The research findings can only make sense if they are highlighted and presented in situ, thus close the circle of more or less a year long journey. So, the final creative results will be shared with the public at Park Towers Supermarket, St Venera. 

Would you say that the interdisciplinary nature of the project is crucial to You Are What You Buy? And how do you hope that its upcoming expressions – namely, again, the performance and exhibition – will bring out some of the projects main ‘findings’ and thematic and aesthetic priorities?

Interdisciplinarity and collaboration form the basis of my practice. The themes of You Are What You Buy appeal to anyone and not just to the creative sector, so, yes, this project does require an interdisciplinary approach in order to make it accessible to all. Also, the team members come from different fields: acting, dancing, poetry, music, economy and along this journey we also had a food product developer enquiring for more information about the project. Now that the first final stage is just around the corner, the project continues to trigger more interest and curiosity. Currently I am in the process of finalising collaboration with organisations that promote a healthier lifestyle through ethical consumption.

The final results are two-fold: a performance art piece and an exhibition. I start from the latter. The exhibition at Spazju Kreattiv, St James Cavalier, Valletta from March 10 to 19 will not present a number of artworks. The aim of this exhibition is to present the documentation of the research process. In order to experience the artwork, one must visit the Park Towers in St Venera between March 10 and 17. One is invited to an alternative shopping experience whereby the main findings will be presented through a set of illustrations and wearable items that will dialogue with the supermarket space and can also be acquired through the performance art piece.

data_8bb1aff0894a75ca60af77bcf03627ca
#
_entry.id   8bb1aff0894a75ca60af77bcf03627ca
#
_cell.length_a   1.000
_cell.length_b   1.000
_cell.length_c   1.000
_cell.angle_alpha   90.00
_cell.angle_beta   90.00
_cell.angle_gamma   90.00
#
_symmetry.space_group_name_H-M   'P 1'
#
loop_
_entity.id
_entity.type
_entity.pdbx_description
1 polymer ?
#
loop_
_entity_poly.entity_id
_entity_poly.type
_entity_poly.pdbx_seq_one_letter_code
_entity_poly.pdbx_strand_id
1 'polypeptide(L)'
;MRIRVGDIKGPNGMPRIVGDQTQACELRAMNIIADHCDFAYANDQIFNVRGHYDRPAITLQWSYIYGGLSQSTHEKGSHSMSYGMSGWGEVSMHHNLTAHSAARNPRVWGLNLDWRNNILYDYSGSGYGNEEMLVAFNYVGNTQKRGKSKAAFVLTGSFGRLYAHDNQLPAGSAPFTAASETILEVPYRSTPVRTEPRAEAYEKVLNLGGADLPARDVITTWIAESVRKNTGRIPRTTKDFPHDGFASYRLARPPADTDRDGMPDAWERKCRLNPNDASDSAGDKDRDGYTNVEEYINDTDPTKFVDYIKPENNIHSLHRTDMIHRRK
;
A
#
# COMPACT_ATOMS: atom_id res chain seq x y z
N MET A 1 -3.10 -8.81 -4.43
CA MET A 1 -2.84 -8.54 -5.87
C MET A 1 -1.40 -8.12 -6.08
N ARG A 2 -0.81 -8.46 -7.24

‘Wearable art’: Items that dialogue with the supermarket space form part of You Are What You Buy
‘Wearable art’: Items that dialogue with the supermarket space form part of You Are What You Buy
Performers include Elise Ellul, Miriam Calleja, Sergio Laferla, Yandrick Agius, Norman Cristina and Zofia Sokołowicz in collaboration with dramaturg Jean-Marc Cafa’. To experience this performance there is no need for any tickets, it is not a theatrical show and there is no specific starting or ending time. It will simply follow the supermarket schedule and routine. One can stop and watch, one can interact and further activate the performance, or one can simply continue shopping while encountering different scenarios. Just as I can make use of paints and brushes on canvas, performance art includes the use of the body in a specific time and specific place reacting to a specific concept. 

You Are What You Buy also aims to challenge the function of the supermarket space: why can’t the supermarket be my playground or my living room? Why shouldn’t a price tag take up the purpose of a caption usually found hanging on the gallery wall? Hence, another aim of this project is to challenge how and where we experience art. 

Finally, would you say that more interdisciplinary projects such as these are what’s necessary for the local art scene to get a much-needed shot of oxygen and diversity – and also, perhaps, to attract more varied audiences?

An interdisciplinary approach definitely brings together different perspectives and different experiences and so, yes, it does attract a more varied audience. It could be a way forward for the local art scene to show and prove its relevance to one’s wellbeing. I think it is useless to complain that the arts and culture are not given their due importance if as artists we are not ready to open up to dialogue, exchange and distance ourselves from the luxury that one might associate with the arts. Talking about experience instead of a product might be what the local art scene needs. 

You Are What You Buy is supported by Spazju Kreattiv and Arts Council Malta – Malta Arts Funds. To support the project through its crowdfuding campaign on Zaar, log on to: http://bit.ly/2kA7Emm

teodor_reljic
Teodor Reljic is MaltaToday's culture editor and film critic. He joined t...